A crazy new element is added to the DCU in "Haywire" Superman & Lois E4

“Why Smallville?” —Lois

The final scene of this week’s episode, “Haywire,” answers Lois’s question to Morgan Edge, about why he chose this particular small town and its mine when there are so many other options. The answer is startling, and literally introduces a new element into the DCU. See more in the SPOILERS & THEORIES section below this review.

Lois’s feud with Edge reaches Defcon-1, with threats of lawsuits from both sides. Taking down Edge, along with his as-yet-unknown-secret agenda, is her ongoing mission that will occupy her half of the Superman & Lois hour. The flashback to 6 years previous only adds to the Edge mystery.

Lois’s relationship with her father took a big step backward this week, after he gave his grandsons some advice that she didn’t appreciate. She bravely stood up to her overbearing father and called him on his BS, and said if he didn’t back off, then he wouldn’t be welcome in their home any longer. How many of us wish we could have given our parents a lecture like that one? I could imagine a lot of fists being pumped as that scene played out. One of the bad aspects of this spat is Gen. Lane’s decision to open a special division devoted to taking down Superman, if it is ever needed. Brought on, in no small part, by the suggestions of Captain Luthor (who is not seen in this episode).

The "Don't tell us how to raise our kids" speech

“Haywire” most likely refers to the developing abilities of a Smallville Crows football player injured by an explosion at the teenage party at the mine. His broken arm has begun to vibrate wildly and the effect is spreading, to the point that it endangers others. Why is this happening?

Love seems to be in the air this week, as the budding romance between Jordan and Lana’s daughter Sarah takes another step forward, Lana has a newfound appreciation for her often-jerky husband, and just when Lois “complains” about the loss of romance in her own marriage, Clark pops a nice surprise for her to let her know how important she is to him, despite recent appearance. It’s all very warming and positive; a feel-good series of scenes that are becoming the heart of this series…a series that is about hope, at a time when we really need it IRL.

Don't look...Mommy and Daddy are making up.

A well-timed, romantic surprise.

Jordan’s talk with Sarah at a party is alternately sad and touching. Now that he is accepted and admired on and off the football field, his anxiety is gone, and he finally feels happy for the first time that he can remember. Now it’s his popular brother Jonathan’s turn to feel inadequate and insecure about his brother’s football success and fame, although he admits it to Jordan and handles it better than could be expected for most teens. Jordan and Sarah talk about a theory I have had since high school, that popular kids don’t have to develop social skills, since their popularity is a given because of physical beauty or athletic ability. It’s the “disaffected” youth, as Sarah refers to herself and Jordan, that have to learn the skills to climb the social ladder.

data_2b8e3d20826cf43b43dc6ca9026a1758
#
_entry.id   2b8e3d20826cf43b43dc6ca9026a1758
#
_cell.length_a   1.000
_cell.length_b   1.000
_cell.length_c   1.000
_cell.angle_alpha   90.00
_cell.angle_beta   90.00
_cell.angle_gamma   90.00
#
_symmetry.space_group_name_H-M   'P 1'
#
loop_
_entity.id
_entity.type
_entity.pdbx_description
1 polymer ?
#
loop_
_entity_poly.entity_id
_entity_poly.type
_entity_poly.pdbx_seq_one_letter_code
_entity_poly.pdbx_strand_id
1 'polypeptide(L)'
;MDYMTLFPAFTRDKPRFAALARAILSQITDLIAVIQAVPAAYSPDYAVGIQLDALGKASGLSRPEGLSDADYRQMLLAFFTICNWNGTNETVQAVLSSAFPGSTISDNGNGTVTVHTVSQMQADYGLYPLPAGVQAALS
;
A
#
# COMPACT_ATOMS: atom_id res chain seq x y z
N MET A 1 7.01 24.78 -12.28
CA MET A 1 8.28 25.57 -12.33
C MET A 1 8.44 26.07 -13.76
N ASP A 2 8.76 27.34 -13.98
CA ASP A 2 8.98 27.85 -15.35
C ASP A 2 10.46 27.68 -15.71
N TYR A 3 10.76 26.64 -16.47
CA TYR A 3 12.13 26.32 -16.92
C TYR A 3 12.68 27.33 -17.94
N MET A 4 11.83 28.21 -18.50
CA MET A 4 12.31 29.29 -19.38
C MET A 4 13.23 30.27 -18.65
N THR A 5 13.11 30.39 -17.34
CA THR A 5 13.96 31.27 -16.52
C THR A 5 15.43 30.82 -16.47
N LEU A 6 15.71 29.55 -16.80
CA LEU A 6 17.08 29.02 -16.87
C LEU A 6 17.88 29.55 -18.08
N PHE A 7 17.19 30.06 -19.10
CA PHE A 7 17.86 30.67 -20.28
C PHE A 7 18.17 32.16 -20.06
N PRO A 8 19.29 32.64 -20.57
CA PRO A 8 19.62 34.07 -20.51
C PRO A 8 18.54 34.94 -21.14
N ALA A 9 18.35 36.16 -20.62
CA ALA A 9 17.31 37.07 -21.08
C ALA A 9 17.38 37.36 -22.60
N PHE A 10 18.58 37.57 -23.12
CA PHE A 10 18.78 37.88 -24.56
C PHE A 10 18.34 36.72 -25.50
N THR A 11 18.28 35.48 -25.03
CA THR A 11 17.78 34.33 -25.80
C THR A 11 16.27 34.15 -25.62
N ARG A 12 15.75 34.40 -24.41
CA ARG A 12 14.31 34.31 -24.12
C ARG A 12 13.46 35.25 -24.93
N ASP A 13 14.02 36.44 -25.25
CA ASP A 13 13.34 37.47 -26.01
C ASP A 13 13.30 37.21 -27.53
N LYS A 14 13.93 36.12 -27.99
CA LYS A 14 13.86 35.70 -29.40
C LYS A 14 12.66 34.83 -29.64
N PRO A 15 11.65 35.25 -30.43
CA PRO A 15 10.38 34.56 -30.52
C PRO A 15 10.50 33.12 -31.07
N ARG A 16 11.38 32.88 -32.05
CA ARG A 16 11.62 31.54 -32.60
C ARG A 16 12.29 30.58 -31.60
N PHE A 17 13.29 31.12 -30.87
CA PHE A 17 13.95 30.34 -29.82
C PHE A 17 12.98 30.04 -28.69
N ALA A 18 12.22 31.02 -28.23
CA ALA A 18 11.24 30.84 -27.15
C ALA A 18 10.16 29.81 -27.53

Superman's battle with Killgrave is short, but oh-so-sweet.

There’s only one Superman action scene this week, and it involves the prison transfer escape of a brilliant criminal named Killgrave, who unleashes a powerful sonic device on Superman. Once again, the special effects are movie-quality, including a SuperClap concussion wave that is very well-produced. He is quickly dealt with and captured. What purpose did he serve in the overall plot?

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What importance does the emergence of a super-powered teen have? Will others follow? Does this have anything to do with the introduction of X-Kryptonite beneath Smallville in the final scene? Does X-K give humans superhuman abilities? If so, will this be a re-tread of Kryptonite giving people superhuman abilities, as seen way too often on Smallville?

In the flashback, what was the mysterious object that fell to the earth six years ago? And how did Edge know where it was going to fall, and precisely when? Whose “resurrection” is beginning? In the 1970s DC comics, Edge was introduced as an agent of the megapowerful alien Darkseid. Could it be his resurrection?

Edge’s sidekick has obviously already been exposed to K-X, as well as the giant from last week, presumedly. He may have been a "Non"-red herring. There may not be any loose Kryptonians, after all.

So WTF is X-Kryptonite and what does it do?

Boy, it sure does rain a lot in the part of Canada where Superman & Lois is filmed, doesn’t it? Every football practice and game is a soaking wet, muddy mess.

Gen. Lane’s callsign for Superman is “Bishop Six,” perhaps a reference to the famous checkmate move with “minor” pieces in the Immortal Game of chess from 1851. Also referenced in the movie Blade Runner.

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